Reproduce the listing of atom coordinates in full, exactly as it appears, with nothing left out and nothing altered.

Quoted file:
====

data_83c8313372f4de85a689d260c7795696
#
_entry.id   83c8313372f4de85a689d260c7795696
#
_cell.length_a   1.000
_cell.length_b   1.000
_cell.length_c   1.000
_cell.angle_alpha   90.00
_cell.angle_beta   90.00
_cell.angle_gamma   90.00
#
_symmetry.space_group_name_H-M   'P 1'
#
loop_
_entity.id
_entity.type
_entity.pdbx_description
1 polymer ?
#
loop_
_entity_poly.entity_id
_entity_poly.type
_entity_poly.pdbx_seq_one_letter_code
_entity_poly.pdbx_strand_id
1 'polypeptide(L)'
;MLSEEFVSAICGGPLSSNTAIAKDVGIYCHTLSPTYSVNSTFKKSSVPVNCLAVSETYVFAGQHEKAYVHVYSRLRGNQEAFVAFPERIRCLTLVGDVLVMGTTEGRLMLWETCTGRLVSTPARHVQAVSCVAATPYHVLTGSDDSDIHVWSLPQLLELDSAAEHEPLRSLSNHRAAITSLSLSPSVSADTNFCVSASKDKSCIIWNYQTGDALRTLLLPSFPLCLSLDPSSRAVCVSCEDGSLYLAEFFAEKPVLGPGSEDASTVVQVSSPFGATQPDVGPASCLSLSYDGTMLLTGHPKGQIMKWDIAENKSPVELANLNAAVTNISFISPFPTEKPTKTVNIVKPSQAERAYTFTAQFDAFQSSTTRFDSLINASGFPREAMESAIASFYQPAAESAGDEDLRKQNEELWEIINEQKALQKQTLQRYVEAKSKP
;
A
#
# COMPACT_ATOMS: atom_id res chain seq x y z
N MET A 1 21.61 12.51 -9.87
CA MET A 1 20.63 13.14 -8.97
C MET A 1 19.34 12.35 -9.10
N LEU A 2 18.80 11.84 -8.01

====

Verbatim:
data_83c8313372f4de85a689d260c7795696
#
_entry.id   83c8313372f4de85a689d260c7795696
#
_cell.length_a   1.000
_cell.length_b   1.000
_cell.length_c   1.000
_cell.angle_alpha   90.00
_cell.angle_beta   90.00
_cell.angle_gamma   90.00
#
_symmetry.space_group_name_H-M   'P 1'
#
loop_
_entity.id
_entity.type
_entity.pdbx_description
1 polymer ?
#
loop_
_entity_poly.entity_id
_entity_poly.type
_entity_poly.pdbx_seq_one_letter_code
_entity_poly.pdbx_strand_id
1 'polypeptide(L)'
;MLSEEFVSAICGGPLSSNTAIAKDVGIYCHTLSPTYSVNSTFKKSSVPVNCLAVSETYVFAGQHEKAYVHVYSRLRGNQEAFVAFPERIRCLTLVGDVLVMGTTEGRLMLWETCTGRLVSTPARHVQAVSCVAATPYHVLTGSDDSDIHVWSLPQLLELDSAAEHEPLRSLSNHRAAITSLSLSPSVSADTNFCVSASKDKSCIIWNYQTGDALRTLLLPSFPLCLSLDPSSRAVCVSCEDGSLYLAEFFAEKPVLGPGSEDASTVVQVSSPFGATQPDVGPASCLSLSYDGTMLLTGHPKGQIMKWDIAENKSPVELANLNAAVTNISFISPFPTEKPTKTVNIVKPSQAERAYTFTAQFDAFQSSTTRFDSLINASGFPREAMESAIASFYQPAAESAGDEDLRKQNEELWEIINEQKALQKQTLQRYVEAKSKP
;
A
#
# COMPACT_ATOMS: atom_id res chain seq x y z
N MET A 1 21.61 12.51 -9.87
CA MET A 1 20.63 13.14 -8.97
C MET A 1 19.34 12.35 -9.10
N LEU A 2 18.80 11.84 -8.01